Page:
The European Commission has announced it has sent letters of formal notice to 25 of the EU’s 27 member states, including Cyprus, due to the absence of communication by Member States of measures taken to transpose EU directives into national law.
However in one of the three infringement procedures that began on Friday, the only recipients are Cyprus and Slovakia. The infringement concerns legislation on the conditions for examination of certain varieties of agricultural plants and vegetables.
The measures are related to four EU directives in the fields of taxation and customs union, justice and public health. Member States concerned now have two months to reply to the letters of formal notice and complete their transposition, or the Commission may decide to issue a reasoned opinion, which is the last step before the Commission can choose to take the case to the Court of Justice of the EU.
The European Commission publicises infringement procedures related to the absence of communication by Member States of measures taken to transpose EU directives into national law, to differentiate these from infringement procedures related to the infringement of EU law.
EU plant legislation
The first procedure concerns Directive (EU) 2022/905 which was approved in June 2022 and amends the conditions for examination and the characteristics to be covered by such examination in relation to certain varieties of agricultural plants and vegetables.
Member States had to adopt and publish national measures necessary to comply with this Directive by 31 December 2022. Cyprus and Slovakia have not transposed the Directive into national law by the set deadline and will therefore be receiving a letter of formal notice.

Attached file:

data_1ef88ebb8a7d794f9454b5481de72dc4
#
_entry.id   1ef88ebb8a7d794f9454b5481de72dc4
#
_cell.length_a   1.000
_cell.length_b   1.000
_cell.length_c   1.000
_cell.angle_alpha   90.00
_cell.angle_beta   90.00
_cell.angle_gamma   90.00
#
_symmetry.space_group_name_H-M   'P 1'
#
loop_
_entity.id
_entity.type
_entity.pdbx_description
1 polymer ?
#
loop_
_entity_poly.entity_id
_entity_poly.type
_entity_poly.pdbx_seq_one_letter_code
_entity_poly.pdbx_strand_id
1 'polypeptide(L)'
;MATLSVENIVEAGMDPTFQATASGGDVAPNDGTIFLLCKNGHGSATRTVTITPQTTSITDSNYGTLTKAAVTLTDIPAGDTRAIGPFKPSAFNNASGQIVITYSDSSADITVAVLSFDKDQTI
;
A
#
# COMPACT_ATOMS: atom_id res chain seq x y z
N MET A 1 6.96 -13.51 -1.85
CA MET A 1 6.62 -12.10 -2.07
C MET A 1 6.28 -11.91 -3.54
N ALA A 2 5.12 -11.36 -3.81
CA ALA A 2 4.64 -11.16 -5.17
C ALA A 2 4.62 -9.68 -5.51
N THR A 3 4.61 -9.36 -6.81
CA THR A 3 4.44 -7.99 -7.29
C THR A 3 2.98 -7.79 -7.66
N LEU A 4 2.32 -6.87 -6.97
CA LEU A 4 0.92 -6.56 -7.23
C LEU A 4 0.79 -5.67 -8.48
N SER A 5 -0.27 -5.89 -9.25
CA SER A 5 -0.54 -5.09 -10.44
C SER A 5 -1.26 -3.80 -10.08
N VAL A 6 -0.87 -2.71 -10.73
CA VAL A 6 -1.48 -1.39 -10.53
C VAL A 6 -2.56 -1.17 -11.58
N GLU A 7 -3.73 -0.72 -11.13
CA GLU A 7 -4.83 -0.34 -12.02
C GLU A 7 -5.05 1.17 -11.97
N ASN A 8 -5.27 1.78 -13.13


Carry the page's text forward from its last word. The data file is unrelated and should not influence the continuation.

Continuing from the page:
Tackling tax evasion
The second procedure concerns the absence of communication on the transposition of the Directive on Administrative Cooperation (Directive (EU) 2021/514 – DAC7) which was adopted by the Council in March 2021 and sets out new rules for administrative cooperation between tax authorities in the context of use of digital platforms by taxpayers.
Under DAC7, digital platforms such as websites and mobile apps, which allow taxpayers to sell goods, offer online and offline personal services, or rent out immovable property or means of transport, have to report those taxpayers and their economic activities. This information will help tax authorities in the Member States of those particular taxpayers to prevent tax evasion or misreporting through the use of digital platforms.
All Member States had to transpose the Directive into their national legislation and inform the Commission thereof by 31 December 2022. The following Member States have not notified or only partially notified the national measures transposing DAC7 and are receiving today a letter of formal notice: Belgium, Estonia, Greece, Spain, Croatia, Italy, Cyprus, Latvia, Lithuania, Luxembourg, Poland, Portugal, Romania, Slovenia.
The third procedure is related to the protection of the collective interests of consumers though the mechanism of representative actions (Representative Actions Directive (EU) 2020/1828).
This directive will empower qualified entities to launch representative actions on behalf of consumers and introduce stronger sanctioning powers for Member States' consumer authorities. This representative action will enable a qualified entity, such as a consumer organisation, to seek redress, such as compensation, replacement or repair, for a group of consumers who have been harmed by an illegal commercial practice.
Since the Directive entered into force in December 2020, Member States had two years to transpose it into their national law and to inform the Commission. Unfortunately, while there is work ongoing in most Member States on adopting the laws, a large number of Member States failed to notify national measures fully transposing the Directive by the deadline set for 25 December 2022 and will therefore be receiving letters of formal notice: Belgium, Bulgaria, Czechia, Denmark, Germany, Estonia, Ireland, Greece, Spain, France, Croatia, Italy, Cyprus, Latvia, Luxembourg, Malta, Austria, Poland, Portugal, Romania, Slovenia, Slovakia, Finland and Sweden.